Job retention scheme could cost £40bn
The UK’s Job Retention Scheme may cost £30-40bn over three months, three times the size of initial estimates. That is according to analysis by the Resolution Foundation, using the latest figures on take-up of the scheme from the British Chambers of Commerce (BCC).
While initial Treasury estimates suggested a 10% take-up, fresh figures from the BCC suggest that far more firms are planning to use it.
It found nearly a fifth of smaller firms plan to furlough all their staff. And 50% of companies are putting most of their staff into the scheme.
The Job Retention Scheme aimed at protecting jobs has been widely welcomed by companies, which have seen their incomes plummet because of the shutdown and which need help to stay in business and keep staff on.
Employees can be put on furlough – a leave of absence – and firms can keep paying them, but 80% of their wages will be reimbursed by a grant from the government. The Treasury has promised companies the scheme will be ready by the end of the month.
The Resolution Foundation think tank calculates that if that pattern is repeated across the economy, then at least a third of private sector employees – somewhere between 8 million and 11 million people – will be furloughed.
The cost to government on those figures would be £30-£40bn over three months – roughly similar to the amount the government spends each year on police and safety.
If the shutdown continues beyond May and into the summer, the cost could be even greater.
BCC director general Adam Marshall told the BBC: “So many businesses around the country need cash quickly. If they don’t receive some of the funding urgently by the end of this month, many of them are going to have to take drastic steps.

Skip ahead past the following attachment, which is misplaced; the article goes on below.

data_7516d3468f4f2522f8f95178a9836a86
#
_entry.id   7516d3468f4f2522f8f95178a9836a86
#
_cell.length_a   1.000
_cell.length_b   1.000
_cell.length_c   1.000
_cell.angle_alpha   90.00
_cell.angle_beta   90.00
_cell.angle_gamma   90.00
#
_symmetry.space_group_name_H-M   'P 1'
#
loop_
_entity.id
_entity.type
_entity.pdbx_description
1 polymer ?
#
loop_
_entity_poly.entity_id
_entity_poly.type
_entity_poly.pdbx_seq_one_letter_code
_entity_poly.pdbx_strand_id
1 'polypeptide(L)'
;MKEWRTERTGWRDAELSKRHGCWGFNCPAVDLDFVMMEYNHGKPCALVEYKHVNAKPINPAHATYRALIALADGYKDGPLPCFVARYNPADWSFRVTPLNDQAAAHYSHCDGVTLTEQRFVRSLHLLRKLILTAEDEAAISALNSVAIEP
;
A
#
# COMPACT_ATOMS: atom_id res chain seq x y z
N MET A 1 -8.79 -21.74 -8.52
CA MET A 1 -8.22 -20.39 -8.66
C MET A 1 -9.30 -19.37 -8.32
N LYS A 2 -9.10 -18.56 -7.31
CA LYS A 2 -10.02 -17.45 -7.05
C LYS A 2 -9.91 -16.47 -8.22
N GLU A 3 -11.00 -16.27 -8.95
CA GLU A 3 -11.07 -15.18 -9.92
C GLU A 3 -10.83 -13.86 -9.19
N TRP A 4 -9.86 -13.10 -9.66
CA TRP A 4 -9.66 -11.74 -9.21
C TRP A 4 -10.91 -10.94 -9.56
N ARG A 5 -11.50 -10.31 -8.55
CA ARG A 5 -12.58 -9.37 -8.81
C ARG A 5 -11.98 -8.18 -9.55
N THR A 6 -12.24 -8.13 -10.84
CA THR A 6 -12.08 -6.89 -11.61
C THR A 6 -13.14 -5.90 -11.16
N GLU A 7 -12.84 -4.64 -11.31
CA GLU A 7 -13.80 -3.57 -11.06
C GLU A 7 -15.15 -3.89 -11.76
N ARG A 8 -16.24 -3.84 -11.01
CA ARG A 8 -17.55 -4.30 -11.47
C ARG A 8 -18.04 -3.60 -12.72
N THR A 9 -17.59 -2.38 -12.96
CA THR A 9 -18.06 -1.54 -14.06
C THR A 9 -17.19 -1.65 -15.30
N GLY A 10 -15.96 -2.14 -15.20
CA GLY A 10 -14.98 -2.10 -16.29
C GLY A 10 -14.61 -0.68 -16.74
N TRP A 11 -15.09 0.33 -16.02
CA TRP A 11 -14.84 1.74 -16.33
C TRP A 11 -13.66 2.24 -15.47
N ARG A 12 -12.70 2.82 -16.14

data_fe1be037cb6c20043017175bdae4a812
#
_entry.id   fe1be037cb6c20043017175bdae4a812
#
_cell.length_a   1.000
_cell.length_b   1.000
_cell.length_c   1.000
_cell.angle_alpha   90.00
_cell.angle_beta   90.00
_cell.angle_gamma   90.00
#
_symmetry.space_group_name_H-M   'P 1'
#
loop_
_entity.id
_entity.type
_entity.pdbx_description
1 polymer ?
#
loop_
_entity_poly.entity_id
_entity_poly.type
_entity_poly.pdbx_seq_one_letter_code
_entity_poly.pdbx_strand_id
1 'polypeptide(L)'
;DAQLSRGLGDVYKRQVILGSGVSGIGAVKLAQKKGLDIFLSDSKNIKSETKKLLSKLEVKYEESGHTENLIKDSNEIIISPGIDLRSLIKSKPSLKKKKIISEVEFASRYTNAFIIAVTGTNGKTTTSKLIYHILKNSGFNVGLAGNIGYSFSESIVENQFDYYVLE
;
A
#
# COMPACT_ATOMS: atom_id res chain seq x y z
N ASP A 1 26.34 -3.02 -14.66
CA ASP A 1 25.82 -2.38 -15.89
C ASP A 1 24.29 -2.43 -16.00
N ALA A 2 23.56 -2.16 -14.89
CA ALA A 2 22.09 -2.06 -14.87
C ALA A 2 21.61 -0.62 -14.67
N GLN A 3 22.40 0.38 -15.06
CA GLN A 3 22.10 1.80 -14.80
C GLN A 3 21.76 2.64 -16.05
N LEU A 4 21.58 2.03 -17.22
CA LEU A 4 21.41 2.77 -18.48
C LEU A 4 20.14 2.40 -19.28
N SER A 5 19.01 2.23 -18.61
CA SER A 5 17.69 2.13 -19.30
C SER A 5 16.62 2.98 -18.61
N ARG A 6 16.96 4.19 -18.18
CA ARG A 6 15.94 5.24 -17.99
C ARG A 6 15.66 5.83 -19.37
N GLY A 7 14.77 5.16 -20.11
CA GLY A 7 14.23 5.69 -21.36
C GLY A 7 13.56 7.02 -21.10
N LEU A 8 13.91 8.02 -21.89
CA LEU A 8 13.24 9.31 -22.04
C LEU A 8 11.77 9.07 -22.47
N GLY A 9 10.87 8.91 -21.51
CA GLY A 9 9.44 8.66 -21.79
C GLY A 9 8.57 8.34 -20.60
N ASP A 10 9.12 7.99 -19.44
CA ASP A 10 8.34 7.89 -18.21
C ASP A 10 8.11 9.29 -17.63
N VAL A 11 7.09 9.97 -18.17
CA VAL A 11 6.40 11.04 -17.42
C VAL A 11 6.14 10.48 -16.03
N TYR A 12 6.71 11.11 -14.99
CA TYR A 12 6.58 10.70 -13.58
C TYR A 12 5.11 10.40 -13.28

“I’m afraid that we would see an increase in the rate of business failures. And we’d see a lot of otherwise viable companies going to the wall. That’s why it’s so important that the furlough scheme and the other government support schemes get cash out to the front line as quickly as possible.”
Mark Reynolds, chief executive of construction company Mace Group, said he had put 800 staff on furlough,
“What the furlough scheme’s enabled us to do is keep the capacity and capability within our business so that when we come through this, we can then re-deploy our people immediately so we can go back to work,” he told the BBC.
Torsten Bell, chief executive of the Resolution Foundation think tank, said: “By subsidising up to 80% of workers’ wages, the scheme will help millions of workers who would otherwise face catastrophic hits to their living standards. The cost of the scheme depends on firms’ take-up and the length of time workers need to be furloughed for.
“But with recent surveys implying that at least a third of the private sector workforce could be paid through the scheme, it is likely to cost as much as £30bn to £40bn over three months. The economic and social cost of mass unemployment in the absence of such a scheme would be far, far greater.”
However, what amounts to a giant safety net still has holes large enough for tens of thousands of people to slip through.
Saj Devshi changed jobs after the 28 February cut-off date and doesn’t qualify to be furloughed by his new employer. He’s calling for the Chancellor to review the scheme, which he believes is unfair for many new starters.
“I’m really worried about what the impact’s going to be for many people in my position,” he said.
“It’s real simple to fix this; all they need to do is remove the cut-off date that they’ve imposed, other countries are not following this model. There are easy ways to verify people’s employment.
“I’d also like to see former employers step up during this time of national emergency and rehire former employees using the furlough scheme, which has been specially designed to save peoples incomes during this period.”